Edward J. Usherwood, PhD
Professor of Microbiology and Immunology
Microbiology and Immunology
University of Cambridge, U.K., Ph.D., 1997
University of Cambridge, U.K., BA 1994
Dr. Usherwood received his B.A. in 1990 in Natural Sciences from the University of Cambridge, U.K. He continued his studies at the University of Cambridge and was awarded his Ph.D. from the Department of Pathology in 1994. From 1994 to 1997 Dr. Usherwood undertook postdoctoral research at the University of Edinburgh, U.K. then he moved to Memphis, TN for further postdoctoral work in the Department of Immunology at St. Jude's Children's Research Hospital. From 1999 to 2001 he held a position as a Research Assistant Member at The Trudeau Institute, NY. He came to Dartmouth in 2001 as an Assistant Professor, then was promoted to Associate Professor in 2007 and Full Professor in 2013.
Molecular and Cellular Biology Graduate Programs
Molecular Pathogenesis Program
Norris Cotton Cancer Center
Dartmouth Medical School
Borwell Research Building - HB7556
1 Medical Center Drive
Lebanon NH 03756
Determining factors necessary for memory T cell responses to optimize immunotherapy.
Our work determines the factors necessary for long-term survival of T cells to maintain their protective activity against both tumors and virus infections. While there is typically a large expansion of T cells early during an immune response, only a minority of these cells have the ability to survive long-term in the host. This prolonged survival is necessary for providing sustained protection against re-infection or recurrence of tumors. In fact, a major positive prognostic indicator for adoptive T cell therapies targeting cancer is the length of time that these T cells are sustained in the patient.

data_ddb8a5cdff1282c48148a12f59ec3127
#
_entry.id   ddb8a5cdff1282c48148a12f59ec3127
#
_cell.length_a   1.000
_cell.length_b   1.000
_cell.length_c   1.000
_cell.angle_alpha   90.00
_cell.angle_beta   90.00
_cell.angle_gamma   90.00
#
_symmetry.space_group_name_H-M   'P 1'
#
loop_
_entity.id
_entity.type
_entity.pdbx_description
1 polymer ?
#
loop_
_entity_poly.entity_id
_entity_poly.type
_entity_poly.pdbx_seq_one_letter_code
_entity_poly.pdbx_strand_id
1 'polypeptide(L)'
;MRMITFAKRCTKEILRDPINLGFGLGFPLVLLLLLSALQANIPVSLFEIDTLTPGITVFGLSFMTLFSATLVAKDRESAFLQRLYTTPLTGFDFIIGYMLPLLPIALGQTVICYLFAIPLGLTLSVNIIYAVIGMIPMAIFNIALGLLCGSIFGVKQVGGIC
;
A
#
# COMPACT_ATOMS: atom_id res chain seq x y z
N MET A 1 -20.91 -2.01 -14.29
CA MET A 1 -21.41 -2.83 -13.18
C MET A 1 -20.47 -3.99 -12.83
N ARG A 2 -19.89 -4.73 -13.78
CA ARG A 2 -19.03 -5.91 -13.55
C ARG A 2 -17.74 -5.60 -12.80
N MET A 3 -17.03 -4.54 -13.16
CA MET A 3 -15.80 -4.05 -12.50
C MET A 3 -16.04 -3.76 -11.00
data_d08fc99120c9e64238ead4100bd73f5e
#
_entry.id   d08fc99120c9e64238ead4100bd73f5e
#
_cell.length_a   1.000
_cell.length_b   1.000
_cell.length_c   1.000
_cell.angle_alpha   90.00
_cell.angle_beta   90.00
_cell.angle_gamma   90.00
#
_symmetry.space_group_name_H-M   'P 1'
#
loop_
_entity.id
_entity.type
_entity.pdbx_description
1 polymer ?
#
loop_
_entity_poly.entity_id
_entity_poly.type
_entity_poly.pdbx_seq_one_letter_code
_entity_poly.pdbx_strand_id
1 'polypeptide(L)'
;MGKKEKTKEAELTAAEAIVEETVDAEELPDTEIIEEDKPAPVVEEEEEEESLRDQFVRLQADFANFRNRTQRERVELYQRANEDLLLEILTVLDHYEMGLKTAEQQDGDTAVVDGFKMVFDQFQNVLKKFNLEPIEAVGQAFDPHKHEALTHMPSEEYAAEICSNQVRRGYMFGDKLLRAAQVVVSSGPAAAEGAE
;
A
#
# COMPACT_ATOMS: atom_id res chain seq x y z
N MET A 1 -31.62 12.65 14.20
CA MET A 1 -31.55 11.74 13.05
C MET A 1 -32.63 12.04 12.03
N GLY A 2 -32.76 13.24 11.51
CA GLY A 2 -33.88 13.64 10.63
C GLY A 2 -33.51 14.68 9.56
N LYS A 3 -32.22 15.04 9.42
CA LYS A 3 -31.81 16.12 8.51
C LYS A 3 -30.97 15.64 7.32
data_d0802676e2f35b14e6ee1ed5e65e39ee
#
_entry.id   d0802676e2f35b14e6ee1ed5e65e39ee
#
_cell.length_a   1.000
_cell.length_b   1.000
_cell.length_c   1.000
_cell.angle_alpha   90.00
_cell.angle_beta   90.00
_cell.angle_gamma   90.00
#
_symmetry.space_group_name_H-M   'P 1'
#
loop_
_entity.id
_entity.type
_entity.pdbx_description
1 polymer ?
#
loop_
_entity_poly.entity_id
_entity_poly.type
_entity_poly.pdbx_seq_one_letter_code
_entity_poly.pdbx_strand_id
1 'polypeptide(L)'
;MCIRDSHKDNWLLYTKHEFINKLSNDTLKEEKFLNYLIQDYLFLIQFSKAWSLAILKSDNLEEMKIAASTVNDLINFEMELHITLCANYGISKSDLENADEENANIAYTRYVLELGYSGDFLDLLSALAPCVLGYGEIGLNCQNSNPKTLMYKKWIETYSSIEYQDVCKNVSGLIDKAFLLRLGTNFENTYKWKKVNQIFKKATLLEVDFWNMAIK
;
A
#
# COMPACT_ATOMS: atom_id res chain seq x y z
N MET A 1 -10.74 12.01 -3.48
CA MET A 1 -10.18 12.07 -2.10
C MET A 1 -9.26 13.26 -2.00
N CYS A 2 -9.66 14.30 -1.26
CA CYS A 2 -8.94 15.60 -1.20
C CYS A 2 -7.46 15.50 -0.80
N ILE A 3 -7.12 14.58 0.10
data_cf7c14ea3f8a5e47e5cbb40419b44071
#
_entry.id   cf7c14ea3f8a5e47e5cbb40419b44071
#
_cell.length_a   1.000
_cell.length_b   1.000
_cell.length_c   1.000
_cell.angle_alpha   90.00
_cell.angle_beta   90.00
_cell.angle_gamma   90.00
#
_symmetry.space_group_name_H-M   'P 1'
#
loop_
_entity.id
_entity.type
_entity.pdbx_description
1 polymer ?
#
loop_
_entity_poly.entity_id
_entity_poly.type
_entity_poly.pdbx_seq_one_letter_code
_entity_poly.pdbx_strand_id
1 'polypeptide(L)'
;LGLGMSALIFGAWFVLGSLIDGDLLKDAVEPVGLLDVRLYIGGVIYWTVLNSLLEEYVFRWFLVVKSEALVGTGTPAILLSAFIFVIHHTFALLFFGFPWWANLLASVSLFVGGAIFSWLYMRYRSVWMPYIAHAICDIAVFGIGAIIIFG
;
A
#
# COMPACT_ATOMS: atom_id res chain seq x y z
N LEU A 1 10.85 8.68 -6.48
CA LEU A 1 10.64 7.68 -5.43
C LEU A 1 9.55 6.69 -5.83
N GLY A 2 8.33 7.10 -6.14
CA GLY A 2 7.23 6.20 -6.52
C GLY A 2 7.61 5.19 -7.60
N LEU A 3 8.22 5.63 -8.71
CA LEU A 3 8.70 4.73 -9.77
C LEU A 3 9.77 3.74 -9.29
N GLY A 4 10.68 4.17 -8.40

Our laboratory uses a variety of cutting-edge molecular techniques coupled with in vivo and in vitro models to understand the fundamental programming of memory T cell responses. These range from manipulation of transcriptional regulation, cell-extrinsic signaling and gene editing to metabolic reprogramming of T cells. We then devise methods to exploit this knowledge to design T cells that can better survive in the hostile environment of a tumor and enhance anti-tumor activity.
NCI R01 "Immune surveillance in murine gammaherpesvirus infection"
NIAID R01 "T cell function in murine gammaherpesvirus infection"
Immune Therapy Advanced Course (MCB graduate program)
MCB graduate program core course
Resident memory CD8+ T cells in regional lymph nodes mediate immunity to metastatic melanoma.
Endometrial Cancer Suppresses CD8+ T Cell-Mediated Cytotoxicity in Postmenopausal Women.
Control of B Cell Lymphoma by Gammaherpesvirus-Induced Memory CD8 T Cells.
Zbtb20 Restrains CD8 T Cell Immunometabolism and Restricts Memory Differentiation and Antitumor Immunity.
CD8+ T Cells Require ITK-Mediated TCR Signaling for Migration to the Intestine.
Dissociating STAT4 and STAT5 Signaling Inhibitory Functions of SOCS3: Effects on CD8 T Cell Responses.
Neuropilin-1 Regulates the Secondary CD8 T Cell Response to Virus Infection.
Myeloid-specific Acat1 ablation attenuates inflammatory responses in macrophages, improves insulin sensitivity, and suppresses diet-induced obesity.
Cross-species conservation of episome maintenance provides a basis for in vivo investigation of Kaposi's sarcoma herpesvirus LANA.
MicroRNA miR-155 Is Necessary for Efficient Gammaherpesvirus Reactivation from Latency, but Not for Establishment of Latency.